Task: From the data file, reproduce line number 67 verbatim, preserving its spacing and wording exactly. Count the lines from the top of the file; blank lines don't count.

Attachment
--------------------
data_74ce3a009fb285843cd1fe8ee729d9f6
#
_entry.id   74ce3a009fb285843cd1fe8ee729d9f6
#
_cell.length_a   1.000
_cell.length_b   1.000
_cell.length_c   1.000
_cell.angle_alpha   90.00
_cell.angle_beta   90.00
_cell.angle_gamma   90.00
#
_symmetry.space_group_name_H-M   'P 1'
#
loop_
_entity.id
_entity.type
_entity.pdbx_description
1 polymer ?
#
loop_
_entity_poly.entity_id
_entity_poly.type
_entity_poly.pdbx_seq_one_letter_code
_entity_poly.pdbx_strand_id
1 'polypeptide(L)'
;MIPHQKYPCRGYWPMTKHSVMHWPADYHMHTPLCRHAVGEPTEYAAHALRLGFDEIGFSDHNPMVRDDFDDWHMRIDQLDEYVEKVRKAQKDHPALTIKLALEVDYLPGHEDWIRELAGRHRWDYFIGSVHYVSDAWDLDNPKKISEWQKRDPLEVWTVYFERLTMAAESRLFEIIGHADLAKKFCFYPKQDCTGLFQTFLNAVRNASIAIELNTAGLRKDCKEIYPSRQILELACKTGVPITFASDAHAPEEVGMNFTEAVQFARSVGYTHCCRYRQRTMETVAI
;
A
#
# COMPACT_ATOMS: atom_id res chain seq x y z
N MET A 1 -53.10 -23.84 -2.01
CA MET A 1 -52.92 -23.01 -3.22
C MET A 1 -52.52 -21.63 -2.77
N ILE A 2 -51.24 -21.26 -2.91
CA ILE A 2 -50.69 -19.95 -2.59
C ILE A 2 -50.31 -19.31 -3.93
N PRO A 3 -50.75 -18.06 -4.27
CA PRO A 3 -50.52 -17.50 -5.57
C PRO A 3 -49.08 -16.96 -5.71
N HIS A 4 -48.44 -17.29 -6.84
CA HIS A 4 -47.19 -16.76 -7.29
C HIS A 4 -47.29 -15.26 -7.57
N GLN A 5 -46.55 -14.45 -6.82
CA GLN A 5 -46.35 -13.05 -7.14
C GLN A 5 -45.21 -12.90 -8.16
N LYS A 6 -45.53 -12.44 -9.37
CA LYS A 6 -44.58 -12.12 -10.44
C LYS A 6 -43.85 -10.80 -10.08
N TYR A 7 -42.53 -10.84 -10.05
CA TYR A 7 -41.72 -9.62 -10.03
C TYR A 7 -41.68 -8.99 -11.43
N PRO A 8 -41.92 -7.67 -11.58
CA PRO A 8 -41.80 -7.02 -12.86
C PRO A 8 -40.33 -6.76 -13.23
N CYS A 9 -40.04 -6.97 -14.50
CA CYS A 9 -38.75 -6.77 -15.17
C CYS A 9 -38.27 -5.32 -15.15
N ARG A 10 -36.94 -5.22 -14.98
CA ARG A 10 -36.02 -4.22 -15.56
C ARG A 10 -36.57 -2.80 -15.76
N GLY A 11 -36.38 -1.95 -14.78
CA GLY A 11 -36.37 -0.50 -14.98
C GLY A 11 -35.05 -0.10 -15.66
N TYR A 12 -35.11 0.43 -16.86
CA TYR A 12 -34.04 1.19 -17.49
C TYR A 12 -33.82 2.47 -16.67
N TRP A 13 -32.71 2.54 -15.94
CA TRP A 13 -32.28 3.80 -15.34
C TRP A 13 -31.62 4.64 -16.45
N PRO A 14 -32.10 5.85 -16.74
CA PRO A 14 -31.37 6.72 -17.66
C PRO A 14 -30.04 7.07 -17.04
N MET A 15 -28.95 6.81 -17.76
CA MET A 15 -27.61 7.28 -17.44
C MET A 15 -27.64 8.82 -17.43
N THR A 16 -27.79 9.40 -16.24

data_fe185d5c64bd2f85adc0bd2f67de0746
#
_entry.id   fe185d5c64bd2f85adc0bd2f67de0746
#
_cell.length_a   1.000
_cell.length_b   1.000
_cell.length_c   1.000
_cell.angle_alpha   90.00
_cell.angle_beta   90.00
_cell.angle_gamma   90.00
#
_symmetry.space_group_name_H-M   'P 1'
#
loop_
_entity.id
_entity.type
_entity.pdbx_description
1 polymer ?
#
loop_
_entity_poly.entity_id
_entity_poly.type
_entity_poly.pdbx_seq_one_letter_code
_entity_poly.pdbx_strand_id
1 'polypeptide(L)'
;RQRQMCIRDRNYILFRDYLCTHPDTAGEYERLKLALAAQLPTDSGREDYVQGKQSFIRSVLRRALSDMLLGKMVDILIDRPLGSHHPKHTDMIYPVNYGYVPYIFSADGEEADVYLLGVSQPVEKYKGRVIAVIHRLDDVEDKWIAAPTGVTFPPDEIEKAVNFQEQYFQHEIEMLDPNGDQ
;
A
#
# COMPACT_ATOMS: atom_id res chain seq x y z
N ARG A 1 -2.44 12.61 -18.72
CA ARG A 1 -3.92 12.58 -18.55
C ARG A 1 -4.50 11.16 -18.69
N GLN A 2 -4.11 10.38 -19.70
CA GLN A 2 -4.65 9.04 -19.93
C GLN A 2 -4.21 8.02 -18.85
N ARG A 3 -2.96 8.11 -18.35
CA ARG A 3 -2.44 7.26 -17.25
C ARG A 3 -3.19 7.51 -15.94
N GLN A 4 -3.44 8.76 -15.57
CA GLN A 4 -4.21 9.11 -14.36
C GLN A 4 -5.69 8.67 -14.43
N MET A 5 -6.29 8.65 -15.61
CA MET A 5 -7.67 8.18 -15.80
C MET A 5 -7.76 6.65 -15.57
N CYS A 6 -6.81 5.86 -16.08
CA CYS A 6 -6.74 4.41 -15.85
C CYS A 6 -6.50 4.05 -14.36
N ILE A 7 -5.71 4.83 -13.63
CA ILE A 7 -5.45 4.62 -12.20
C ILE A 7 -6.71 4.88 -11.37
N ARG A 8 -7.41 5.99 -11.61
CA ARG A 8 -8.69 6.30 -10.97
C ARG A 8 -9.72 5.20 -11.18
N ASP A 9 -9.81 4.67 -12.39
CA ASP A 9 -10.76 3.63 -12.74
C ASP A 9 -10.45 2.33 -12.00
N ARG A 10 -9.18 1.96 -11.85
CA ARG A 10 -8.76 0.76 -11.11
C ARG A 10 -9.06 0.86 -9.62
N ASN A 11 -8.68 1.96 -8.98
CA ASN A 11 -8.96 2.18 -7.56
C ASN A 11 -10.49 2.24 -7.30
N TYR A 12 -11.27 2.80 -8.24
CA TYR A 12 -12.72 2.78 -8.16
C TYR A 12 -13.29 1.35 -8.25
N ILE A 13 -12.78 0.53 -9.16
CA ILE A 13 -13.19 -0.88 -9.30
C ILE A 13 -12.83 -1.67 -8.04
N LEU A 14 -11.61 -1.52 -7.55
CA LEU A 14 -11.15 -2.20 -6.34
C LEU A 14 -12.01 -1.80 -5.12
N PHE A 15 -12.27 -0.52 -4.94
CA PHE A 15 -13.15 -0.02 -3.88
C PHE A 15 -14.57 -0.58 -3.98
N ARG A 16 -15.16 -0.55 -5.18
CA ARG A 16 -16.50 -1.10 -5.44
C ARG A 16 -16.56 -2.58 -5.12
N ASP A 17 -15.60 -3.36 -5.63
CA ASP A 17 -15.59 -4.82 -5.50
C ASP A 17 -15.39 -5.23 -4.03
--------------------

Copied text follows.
N TRP A 13 -32.71 2.54 -15.94